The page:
While I've read that the food is "okay," this is one of the cafés in Tokyo that gets raves for detail, from the baroque music playing throughout the restaurant, to all the mirrors in the dining area being broken.

Akita Dining Namahage, Ginza

So remember how we talked about the Namahage? The Japanese boogeyman who roamed the mountains and villages in the Akita Prefecture asking families, "Blisters healed yet?" aka "You're a lazy sack of crap."

The Namahage is a Japanese boogeyman specific to the Akita Prefecture, whose goal in life is to scare LAZY or naughty children straight. Dr. Phil was actually modeled after him. 

Namahage at Akita Dining with drums

A couple Namahage hit a Taiko drum at Akita Dining Namahage. Source, Creative Commons

I'm lying. But spend an evening at Akita Dining Namahage in the Ginza District, and you may crave the warm, "tough love" embrace of Dr. Phil. 

While the restaurant itself is a detailed representation of a traditional village eatery in the distinctive Akita area, I've heard the food is quite good, but things get a little less homey when the lights go out. 

Akita Dining Namahage ginza

Akita Dining Namahage, dining area. Source, akita-namahage.jp

The lights will abruptly turn off, and out of the dark, to the banging of drums, a traditionally costumed Namahage will come a-prowling. This isn't Yosemite Sam getting mock angry with you at Six Flags, this is a demon who takes his job seriously. 

Going from table to table, ESPECIALLY those with children (it's a family restaurant, duh), the Namahage will ask, "Are you lazy? Do you drink too much sake? Are you bad? Are you? Are you? ARE YOU?" 

Apparently the Namahage only relents when you play along and offer fearful submission or apologies for your slothful ways. Kids cry, adults shriek, the chefs notice how well kamaboko (fish cake) goes with anxiety. Eventually the Namahage blesses you and you can go on eating your hot pot.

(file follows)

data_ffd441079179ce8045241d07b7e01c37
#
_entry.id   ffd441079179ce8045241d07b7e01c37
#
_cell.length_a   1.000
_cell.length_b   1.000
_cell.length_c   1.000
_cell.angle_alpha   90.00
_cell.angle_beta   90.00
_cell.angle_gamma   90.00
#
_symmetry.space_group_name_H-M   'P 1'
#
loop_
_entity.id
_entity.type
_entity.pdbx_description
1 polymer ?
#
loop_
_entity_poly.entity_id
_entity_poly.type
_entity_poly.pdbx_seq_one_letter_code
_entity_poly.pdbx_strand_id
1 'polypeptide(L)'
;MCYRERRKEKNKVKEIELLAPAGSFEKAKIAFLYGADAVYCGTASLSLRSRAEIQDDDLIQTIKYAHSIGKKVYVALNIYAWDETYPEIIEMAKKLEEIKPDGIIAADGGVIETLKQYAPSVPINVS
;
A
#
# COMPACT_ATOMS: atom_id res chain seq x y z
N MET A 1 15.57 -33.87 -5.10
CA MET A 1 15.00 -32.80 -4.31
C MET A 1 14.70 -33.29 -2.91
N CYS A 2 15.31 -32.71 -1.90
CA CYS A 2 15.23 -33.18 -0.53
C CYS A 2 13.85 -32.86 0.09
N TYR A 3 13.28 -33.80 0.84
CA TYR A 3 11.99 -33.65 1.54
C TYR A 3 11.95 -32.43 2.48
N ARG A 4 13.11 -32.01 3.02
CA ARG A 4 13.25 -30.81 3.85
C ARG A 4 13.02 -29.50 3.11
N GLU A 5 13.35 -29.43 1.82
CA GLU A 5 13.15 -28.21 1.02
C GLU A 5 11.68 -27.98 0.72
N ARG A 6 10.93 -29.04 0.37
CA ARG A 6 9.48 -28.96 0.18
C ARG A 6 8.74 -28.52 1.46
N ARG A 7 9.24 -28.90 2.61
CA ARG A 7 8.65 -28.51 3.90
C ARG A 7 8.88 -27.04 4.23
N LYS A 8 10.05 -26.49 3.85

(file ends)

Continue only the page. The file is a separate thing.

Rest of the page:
Of course, if you don't play along, or are unrepentantly bad, the Namahage will grab you and take you back to his mountain lair for all eternity. But you still have to pay your bill. 

Yurei Izakaya

What if Sadako from The Ring crawled out of the TV and served you some flaming spare ribs? Or "blood and head cheese" french fries?

flaming ribs at Yurei Izakaya

Flaming spare ribs with a side of skull at Yurei Izakaya. Source, Creative Commons

Well apparently that dream can come true at Yurei Izakaya. 

As some of you may remember, a yureigenerally speaking, is a Japanese ghost. An izakaya is essentially a pub or bar with food. Located in the Kichijoji neighborhood of Tokyo, Yurei Izakaya is a creepy, campy theme-restaurant favorite. 

Located down a dark staircase "booby trapped" with cold blasts of air, your typical house of horrors accessories, "think rubber severed heads, sudden bursts of cold air, ghostly mumblings," the bar is located in a black-lit basement. 

yurei izakaya bar basement

The bar at Yurei Izakaya. Source, Creative Commons

The theme is ghosts and all things dead. Servers with pale skin, dressed in white burial garb serve you creepy-crawly drinks and food like this jiggly brain dish with "blood" syringe shooters:

brains at yurei izakaya

Brains and blood at Yurei Izakaya. Source, Creative Commons

Severed limbs and Japanese grave markers abound and even the bathroom has "human skin" wallpaper. 

yurei izakaya human skin wallpaper

"Human skin" wallpaper. Source, tokyoscum.blogspot.jp

Want to remember your visit to Yurei Izakaya? You can have a "funeral portrait" taken to remember your night in Hell. 

The whole experience is meant to mimic a playful haunted house,"realm of the dead" atmosphere, with all the staff gleefully indulging in "death puns" and even ghost storytelling on the weekends. 

While I've heard that some of the funeral and death decor might make the more squeamish uncomfortable, it's all intended to be "fun" as well as "funereal." 

This is the one I'm extra curious about, so I'll definitely report back when I go. I suspect that as someone considers Scary Stories to Tell in the Dark a hallmark of her development, I should do just fine. 

These are just a few of the eerie establishments I want to visit. I have to admit that one of the reasons I was really excited to move to Japan was because of theme restaurants like the ones mentioned above. 

When my inner seven-year-old finally gets to go to fulfill her dream of fantasy immersion, I'll be sure to tell you all about it.